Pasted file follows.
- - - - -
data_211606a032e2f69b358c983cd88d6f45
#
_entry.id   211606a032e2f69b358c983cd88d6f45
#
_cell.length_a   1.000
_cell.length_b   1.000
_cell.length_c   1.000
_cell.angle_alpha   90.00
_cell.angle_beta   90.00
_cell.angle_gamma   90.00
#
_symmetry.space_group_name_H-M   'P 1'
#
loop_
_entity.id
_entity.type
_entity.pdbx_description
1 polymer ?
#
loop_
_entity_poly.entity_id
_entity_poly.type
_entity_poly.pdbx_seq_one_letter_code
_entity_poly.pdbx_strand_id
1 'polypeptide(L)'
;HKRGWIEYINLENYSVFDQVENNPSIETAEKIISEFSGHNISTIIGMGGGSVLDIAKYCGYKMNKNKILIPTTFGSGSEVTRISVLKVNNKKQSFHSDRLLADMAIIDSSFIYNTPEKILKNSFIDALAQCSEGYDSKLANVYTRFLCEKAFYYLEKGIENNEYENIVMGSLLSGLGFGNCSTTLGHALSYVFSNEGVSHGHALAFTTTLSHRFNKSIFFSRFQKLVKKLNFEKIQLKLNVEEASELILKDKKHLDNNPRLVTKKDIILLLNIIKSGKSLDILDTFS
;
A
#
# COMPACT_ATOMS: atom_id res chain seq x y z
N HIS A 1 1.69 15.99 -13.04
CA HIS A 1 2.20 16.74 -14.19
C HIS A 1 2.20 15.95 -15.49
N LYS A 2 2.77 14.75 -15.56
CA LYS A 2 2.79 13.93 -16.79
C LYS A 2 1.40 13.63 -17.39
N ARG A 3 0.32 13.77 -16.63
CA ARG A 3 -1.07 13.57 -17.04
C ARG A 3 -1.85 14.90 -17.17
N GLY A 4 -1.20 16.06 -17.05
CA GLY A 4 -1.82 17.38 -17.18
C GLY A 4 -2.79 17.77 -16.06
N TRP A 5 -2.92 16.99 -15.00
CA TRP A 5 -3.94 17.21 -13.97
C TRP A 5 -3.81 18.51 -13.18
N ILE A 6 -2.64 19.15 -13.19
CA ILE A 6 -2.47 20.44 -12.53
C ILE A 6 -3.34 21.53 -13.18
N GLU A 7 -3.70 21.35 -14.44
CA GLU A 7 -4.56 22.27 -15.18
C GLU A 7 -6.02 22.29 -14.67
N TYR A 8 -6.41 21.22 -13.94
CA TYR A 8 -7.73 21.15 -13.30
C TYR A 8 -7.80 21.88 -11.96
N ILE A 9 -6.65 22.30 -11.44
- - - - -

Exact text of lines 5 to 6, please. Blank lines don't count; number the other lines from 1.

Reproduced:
_cell.length_a   1.000
_cell.length_b   1.000